Last month, somewhere between binge-watching Love and catching up on Jane the Virgin, I lie in bed scrolling through Instagram when I read some ball-busting inspirational quote about hustling and how this is the first day of the rest of your dreams or some nonsense and I groan out loud tossing the phone to the end of the bed. Nothing sounds worse than "hustling" at that moment. My throat feels like I swallowed a million miniature daggers and my head like I've been hanging upside for 24 hours. My husband whirled around the house getting our little one out the door for daycare while filling up my four different beverages and somehow showering himself. He came home in between meetings with a few bags of groceries, saw to my drink refills and went back to work. For the first 4-8 hours of any illness I find myself apologizing profusely - for inconveniencing anyone, for not pulling my weight around the house. But this one was a doozey - I couldn't move for a solid 36 hours and for the next few days relied heavily on Ben and my visiting in-laws to keep everything else in line. Sure, it meant more work for them and rearranging a few puzzle pieces but that's what we signed up for - to love in sickness and in health. Three sweet friends offered to bring us meals and I know they wouldn't have if they couldn't do it or didn't sincerely want to. We're passed the point of empty offers. That's the beauty of true community.
After the first 12 hours I came to grips with the reality that I'm not superwoman. Just because we can have or do it all doesn't mean we should. I realized that the likelihood of my house being tidy while my business is at it's most successful and my family is eating 5 fresh and healthy suppers a week is really quite bad. I can't do it all and when I slow down enough, I realize that no one is asking me to.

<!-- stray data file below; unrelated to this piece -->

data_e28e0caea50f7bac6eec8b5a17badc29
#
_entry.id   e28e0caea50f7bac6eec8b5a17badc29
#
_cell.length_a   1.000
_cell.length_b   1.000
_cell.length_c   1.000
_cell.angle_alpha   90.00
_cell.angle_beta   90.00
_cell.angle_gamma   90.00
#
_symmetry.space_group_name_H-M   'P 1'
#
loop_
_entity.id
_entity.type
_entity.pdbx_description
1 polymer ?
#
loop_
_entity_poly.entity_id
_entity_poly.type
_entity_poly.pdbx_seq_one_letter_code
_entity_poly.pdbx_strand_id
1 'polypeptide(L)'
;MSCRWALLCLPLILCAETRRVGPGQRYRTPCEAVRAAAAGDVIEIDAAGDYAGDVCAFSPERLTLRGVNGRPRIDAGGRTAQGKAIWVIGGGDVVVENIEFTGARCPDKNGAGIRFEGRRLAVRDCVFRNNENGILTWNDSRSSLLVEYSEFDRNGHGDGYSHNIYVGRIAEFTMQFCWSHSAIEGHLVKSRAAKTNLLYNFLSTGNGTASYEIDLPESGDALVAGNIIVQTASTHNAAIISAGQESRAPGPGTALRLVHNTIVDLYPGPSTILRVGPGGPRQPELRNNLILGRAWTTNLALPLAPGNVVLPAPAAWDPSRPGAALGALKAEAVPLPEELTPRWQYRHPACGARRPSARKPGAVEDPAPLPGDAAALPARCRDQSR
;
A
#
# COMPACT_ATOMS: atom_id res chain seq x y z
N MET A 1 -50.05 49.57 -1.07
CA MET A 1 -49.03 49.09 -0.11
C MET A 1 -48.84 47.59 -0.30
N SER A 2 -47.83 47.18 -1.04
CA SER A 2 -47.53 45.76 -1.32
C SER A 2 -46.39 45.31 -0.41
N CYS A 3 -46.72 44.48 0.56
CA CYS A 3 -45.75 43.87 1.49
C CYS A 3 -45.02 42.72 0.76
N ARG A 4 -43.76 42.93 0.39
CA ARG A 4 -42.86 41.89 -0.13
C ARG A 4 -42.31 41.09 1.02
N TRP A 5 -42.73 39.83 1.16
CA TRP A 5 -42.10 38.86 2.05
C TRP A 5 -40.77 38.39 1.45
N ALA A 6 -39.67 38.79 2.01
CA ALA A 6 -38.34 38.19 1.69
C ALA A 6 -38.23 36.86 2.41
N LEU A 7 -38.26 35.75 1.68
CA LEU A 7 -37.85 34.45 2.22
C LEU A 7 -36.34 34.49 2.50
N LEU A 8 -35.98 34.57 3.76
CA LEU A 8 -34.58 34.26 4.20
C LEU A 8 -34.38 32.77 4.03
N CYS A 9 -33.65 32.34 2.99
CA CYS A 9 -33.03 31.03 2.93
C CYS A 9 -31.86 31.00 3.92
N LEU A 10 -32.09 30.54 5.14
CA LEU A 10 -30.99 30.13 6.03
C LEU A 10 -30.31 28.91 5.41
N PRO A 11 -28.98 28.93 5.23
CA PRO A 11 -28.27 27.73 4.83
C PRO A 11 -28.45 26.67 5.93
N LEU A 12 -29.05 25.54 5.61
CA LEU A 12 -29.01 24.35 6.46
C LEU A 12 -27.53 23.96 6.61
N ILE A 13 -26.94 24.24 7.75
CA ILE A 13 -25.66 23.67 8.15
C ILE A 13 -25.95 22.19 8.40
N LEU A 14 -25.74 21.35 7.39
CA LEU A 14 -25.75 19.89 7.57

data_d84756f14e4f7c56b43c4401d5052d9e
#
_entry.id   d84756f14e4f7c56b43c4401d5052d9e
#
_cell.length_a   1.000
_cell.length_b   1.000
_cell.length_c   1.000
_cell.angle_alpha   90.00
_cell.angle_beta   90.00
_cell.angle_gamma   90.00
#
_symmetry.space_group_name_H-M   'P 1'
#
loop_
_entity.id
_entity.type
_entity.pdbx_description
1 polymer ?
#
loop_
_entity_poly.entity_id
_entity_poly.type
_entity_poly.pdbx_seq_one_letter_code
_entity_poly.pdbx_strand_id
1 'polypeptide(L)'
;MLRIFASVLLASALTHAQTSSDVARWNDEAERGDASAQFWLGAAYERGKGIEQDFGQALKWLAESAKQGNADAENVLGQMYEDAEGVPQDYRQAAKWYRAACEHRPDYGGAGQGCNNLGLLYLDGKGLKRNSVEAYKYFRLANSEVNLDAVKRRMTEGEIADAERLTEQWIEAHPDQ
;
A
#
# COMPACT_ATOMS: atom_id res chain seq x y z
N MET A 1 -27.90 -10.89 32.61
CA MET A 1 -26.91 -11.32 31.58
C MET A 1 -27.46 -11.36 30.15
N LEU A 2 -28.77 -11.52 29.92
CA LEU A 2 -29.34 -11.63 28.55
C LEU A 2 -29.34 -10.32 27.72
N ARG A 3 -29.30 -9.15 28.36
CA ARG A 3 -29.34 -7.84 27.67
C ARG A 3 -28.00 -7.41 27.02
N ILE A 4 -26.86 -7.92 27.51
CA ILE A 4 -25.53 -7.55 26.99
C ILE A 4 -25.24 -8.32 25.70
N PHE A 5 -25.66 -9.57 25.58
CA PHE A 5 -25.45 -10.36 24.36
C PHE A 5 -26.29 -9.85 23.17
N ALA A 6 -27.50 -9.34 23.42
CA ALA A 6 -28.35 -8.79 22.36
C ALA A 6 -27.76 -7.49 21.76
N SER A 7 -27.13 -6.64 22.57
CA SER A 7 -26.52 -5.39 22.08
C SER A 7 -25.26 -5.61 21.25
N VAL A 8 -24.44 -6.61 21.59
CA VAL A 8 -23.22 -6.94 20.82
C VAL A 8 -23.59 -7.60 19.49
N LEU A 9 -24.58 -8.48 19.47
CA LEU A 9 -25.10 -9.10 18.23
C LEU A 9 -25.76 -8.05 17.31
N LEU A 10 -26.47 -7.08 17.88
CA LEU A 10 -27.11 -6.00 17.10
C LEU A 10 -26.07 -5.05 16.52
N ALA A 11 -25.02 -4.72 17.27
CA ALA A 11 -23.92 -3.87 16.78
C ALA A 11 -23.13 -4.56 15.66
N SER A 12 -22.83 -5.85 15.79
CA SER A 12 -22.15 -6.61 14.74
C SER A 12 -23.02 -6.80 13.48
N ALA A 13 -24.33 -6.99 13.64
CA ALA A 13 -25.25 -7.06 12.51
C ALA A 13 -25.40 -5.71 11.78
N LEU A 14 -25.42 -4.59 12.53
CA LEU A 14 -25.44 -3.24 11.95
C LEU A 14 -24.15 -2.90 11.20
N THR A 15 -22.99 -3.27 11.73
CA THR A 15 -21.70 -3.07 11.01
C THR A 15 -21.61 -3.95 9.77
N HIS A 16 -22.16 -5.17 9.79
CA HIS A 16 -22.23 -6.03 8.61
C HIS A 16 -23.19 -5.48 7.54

The older I get the more I realize how little I can do on my own. I understand that I'm lucky to be surrounded by people who truly care about me and genuinely want to help. But sometimes you have to ask for it and that can be hard.
In our individualistic society asking for or accepting the help of others can feel debilitating. Like you're doing something wrong if ever life feels like too much. This couldn't be farther from the truth. We are social creatures, made to do life together. If one of your dearest friends was experiencing a rough week wouldn't you want to help them out? True friendship is being vulnerable enough to reach out and also ask for that help yourself. It's so important to arrive at a healthy place of receiving hospitality.
It's so important to arrive at a healthy place of receiving hospitality. The offer of a friend to watch your kiddo so you can nap for two hours. A friend that wants to drop off some take out on their way home from work. Your coworkers chipping in cash because they know it's been an especially tight month for your family. There's no medal at the end of this life for going in solo. Lean into community; give and receive generously. Because mostly we're just supposed to enjoy one another, enjoy our work and love each other well.